My Life as a Ghost

Illustration by Sam Kalda

On haunting other people’s stories.

Nick Lyons

For several years, nearly four decades ago, I wrote books for others. Each had a story to tell but no way to bring it to print. The first came to me by chance. A neighbor, who wrote professionally and knew I was an editor, confided that she had blocked stone cold on a lucrative book assignment. She was two years overdue on her contract and had submitted 30 pages of her book to Arthur, her editor and publisher, each page repeating the same first page.

Arthur was not pleased. I had known him well when we worked together at Crown Publishers. He was a king-maker. He’d found and edited four bestsellers. My neighbor showed me a blistering letter from him, severe and formal, indicating that if her manuscript did not arrive within five weeks, he would apply all manner of sanctions and thumb-screws, short of water-boarding, to get his advanced monies back. The writer of course froze several degrees more.

I held hurried negotiations with her agent, and full of trepidation I signed on for the job, to receive the remainder of the large advance, half of all royalties, and no credit for my work.

I had never played ghost, but with four young children and my wife a committed painter who did not yet sell her work, I was desperate. I’d begged an extra week or two to pay the rent. At a recent family dinner our waiter had firmly informed me that American Express demanded he destroy my credit card. He did so loudly.

I wrote the book, about the mother of a famous politician, in a few days more than five weeks, and it managed to squeeze onto the bestseller list.

Arthur found the other three. He had liked their stories and when each would-be author pleaded inability to write a book, called in his speedy ghost. Late one night, after locking up the text for the first of these, he told me that if I could write them so quickly and well, he could make me a millionaire in two years. I told him that was not my intention and he told me it was every man’s intention.

I wrote the others in five weeks each. I worked until long after midnight, over weekends, during lunch hours, while teaching weekday evenings at Hunter College, where I became full professor, and working full-time at Crown.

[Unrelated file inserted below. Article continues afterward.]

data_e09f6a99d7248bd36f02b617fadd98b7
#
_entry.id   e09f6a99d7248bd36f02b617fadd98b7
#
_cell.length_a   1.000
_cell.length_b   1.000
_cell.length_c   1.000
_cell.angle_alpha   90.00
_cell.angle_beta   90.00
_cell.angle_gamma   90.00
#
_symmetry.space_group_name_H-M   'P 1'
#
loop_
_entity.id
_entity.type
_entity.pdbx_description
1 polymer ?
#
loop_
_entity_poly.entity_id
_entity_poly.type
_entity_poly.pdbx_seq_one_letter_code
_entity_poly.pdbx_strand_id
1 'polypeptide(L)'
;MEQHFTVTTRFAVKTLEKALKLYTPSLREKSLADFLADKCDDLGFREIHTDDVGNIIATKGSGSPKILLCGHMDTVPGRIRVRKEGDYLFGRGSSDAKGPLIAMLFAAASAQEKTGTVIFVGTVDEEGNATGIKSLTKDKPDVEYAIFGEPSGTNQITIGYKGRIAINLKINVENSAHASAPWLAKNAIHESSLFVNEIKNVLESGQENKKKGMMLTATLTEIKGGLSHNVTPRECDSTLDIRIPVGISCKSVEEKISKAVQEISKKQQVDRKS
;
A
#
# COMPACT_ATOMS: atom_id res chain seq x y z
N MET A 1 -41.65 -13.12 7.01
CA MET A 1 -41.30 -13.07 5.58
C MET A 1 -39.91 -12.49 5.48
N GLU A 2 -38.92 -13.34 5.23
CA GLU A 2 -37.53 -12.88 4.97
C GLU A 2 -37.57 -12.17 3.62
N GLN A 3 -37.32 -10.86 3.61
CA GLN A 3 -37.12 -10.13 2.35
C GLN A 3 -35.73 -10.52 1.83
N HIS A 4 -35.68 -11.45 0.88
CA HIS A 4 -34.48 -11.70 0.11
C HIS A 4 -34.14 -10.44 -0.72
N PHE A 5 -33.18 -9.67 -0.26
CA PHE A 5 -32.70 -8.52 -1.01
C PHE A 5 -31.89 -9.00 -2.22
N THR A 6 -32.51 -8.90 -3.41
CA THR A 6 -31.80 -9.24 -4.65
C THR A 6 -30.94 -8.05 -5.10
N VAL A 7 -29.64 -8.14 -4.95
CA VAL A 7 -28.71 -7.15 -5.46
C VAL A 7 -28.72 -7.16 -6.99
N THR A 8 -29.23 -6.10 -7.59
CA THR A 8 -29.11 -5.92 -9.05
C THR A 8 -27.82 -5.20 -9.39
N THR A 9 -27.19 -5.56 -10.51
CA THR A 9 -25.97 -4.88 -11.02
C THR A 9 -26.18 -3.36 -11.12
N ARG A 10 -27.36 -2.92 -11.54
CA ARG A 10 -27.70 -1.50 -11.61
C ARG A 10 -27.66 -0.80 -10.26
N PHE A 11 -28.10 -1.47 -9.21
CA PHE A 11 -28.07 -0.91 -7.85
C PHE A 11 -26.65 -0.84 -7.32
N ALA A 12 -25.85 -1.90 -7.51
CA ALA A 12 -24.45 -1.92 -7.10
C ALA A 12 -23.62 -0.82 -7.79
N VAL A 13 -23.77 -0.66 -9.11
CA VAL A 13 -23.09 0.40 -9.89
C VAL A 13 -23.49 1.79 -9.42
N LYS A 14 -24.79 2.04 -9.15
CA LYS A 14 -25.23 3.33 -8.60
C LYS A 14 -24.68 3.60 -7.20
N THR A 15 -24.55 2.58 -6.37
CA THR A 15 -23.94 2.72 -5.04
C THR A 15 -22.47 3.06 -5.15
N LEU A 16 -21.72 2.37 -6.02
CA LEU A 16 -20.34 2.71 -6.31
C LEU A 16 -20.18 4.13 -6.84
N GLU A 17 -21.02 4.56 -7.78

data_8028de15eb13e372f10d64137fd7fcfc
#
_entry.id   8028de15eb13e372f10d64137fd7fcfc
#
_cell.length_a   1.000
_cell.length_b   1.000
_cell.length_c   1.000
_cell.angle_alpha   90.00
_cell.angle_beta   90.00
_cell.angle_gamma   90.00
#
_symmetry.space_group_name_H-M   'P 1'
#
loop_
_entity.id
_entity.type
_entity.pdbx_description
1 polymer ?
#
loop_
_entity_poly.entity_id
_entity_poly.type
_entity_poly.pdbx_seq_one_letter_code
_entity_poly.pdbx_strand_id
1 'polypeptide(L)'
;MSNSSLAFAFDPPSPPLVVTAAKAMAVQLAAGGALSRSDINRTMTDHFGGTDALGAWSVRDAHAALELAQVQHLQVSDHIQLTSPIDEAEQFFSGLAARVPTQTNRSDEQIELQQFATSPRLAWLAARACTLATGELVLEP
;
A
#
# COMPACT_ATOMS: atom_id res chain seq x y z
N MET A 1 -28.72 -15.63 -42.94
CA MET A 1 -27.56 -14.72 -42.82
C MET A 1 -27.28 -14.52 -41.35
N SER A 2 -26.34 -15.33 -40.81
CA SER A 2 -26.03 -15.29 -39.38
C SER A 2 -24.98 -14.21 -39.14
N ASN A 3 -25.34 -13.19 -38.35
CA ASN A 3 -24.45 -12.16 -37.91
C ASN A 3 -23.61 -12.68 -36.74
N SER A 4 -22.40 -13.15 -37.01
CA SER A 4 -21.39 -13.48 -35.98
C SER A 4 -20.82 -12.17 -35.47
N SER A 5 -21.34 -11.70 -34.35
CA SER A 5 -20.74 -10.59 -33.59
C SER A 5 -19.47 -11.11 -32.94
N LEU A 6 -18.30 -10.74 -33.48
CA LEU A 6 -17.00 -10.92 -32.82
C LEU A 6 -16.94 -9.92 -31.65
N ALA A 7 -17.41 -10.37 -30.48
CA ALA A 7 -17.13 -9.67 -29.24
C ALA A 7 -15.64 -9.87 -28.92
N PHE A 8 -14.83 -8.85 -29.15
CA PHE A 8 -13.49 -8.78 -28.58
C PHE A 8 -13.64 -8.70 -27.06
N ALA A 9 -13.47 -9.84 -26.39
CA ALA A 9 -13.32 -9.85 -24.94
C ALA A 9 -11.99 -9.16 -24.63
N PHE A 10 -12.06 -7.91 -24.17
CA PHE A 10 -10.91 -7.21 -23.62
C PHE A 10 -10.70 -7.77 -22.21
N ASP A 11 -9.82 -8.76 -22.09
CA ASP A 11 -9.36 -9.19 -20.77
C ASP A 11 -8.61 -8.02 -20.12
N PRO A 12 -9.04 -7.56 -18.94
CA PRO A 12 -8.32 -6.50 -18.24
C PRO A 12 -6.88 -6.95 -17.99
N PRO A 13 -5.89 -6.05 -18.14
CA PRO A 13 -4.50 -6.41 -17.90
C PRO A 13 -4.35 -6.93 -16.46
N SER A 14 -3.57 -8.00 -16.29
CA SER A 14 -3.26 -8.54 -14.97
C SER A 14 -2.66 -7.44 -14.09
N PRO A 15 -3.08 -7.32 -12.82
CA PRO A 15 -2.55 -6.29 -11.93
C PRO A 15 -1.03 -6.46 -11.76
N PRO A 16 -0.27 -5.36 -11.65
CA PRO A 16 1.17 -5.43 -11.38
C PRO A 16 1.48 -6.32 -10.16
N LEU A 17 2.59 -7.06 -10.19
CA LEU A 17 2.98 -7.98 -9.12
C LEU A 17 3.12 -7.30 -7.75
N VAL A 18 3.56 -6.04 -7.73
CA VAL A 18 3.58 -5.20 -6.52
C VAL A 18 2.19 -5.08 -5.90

In one of the books I became an adopted woman searching for 20 years for her biological parents. In another, a veterinarian who used EST to explain how dogs conned their owners into thinking they were sick. And in the third I became a woman who left her husband and 12-year-old daughter to claim a free new life.

It was not such unpleasant work. Using a tape recorder, I asked leading questions whose responses might become paragraphs or whole sections of the story. I learned to break a life into chapters early, and to build a narrative that had enough suspense to keep a reader reading. And especially I learned to mimic another’s voice, keeping phrases, idiosyncrasies, diction, and syntax that were as inimitable as a thumbprint’s whorls. I preferred to keep “a tiny little small house” in a Texas woman’s description of where she and her family lived, rather than change her words to the common “small.” I told an author who spoke of her forceful and “authoritative” military father to find an incident to help a reader distinguish him from all the other military men in their minds. The author shyly admitted that he had once punched a horse and knocked it out cold. Often, after midnight, when my loud and frantic life was silent except for the talking machine, I’d replay a passage four or five times to catch its inner heart. The story was not mine but another’s—someone who had lived it, in whom it lived—it just needed the right words to emerge. I cut dead sentences and kept pressing the narrative until I could see and feel and make palpable, say, a horrendous Thanksgiving dinner in all its ferocious detail.

The great event started at 6:30 in the morning, just before daylight, with the arrival of all the wives and sisters and cousins and a grandmother or two. Two turkeys were basting nicely by 11 and the sweet potatoes with apricot jam and marshmallows were readied for their turn. The dishes were set, the platters laid out, and the hum of all those women indentured to the kitchen rose to compete with the raucous shouts from the men in another room mad for Southeastern Conference football games, one after the other, that went on without stop from morning until dark, the tension building through the day until finally a reader might have a hint as to why a young and sensitive wife might bolt from her husband and child.

And in another book, an adopted woman, who after decades of frustrating search finally arranged to meet her biological mother face to face only to be told: “I’m not your mother”—though she was.

I started to love the work. I learned structure and pacing and the precise sounds of individual diction. I needed solvency, not millions, but I learned more about the delicious subtleties of writing, and somehow much about my own search in those days for a voice that was distinctively my own.

Balzac, I sometimes remind myself, had done such work for 10 years, and then wrote Lost Illusions, Cousin Bette, A Harlot High and Low, and 60 or 70 others in his next decade—but I was too stressed and exhausted and exhilarated in those years to be embarrassed about writing books for others.

And now I’ve written hundreds of essays and several dozen books in a hard-won voice I own—most of what I wanted to write. Now I’m hugely grateful for those few years—intense, wild, vivid, unique, when I became for a while a person not me—and often smile when I think of what crazy energy I had then, how much I learned, in my life as a ghost.

Nick Lyons W’53 is a longtime Gazette contributor.

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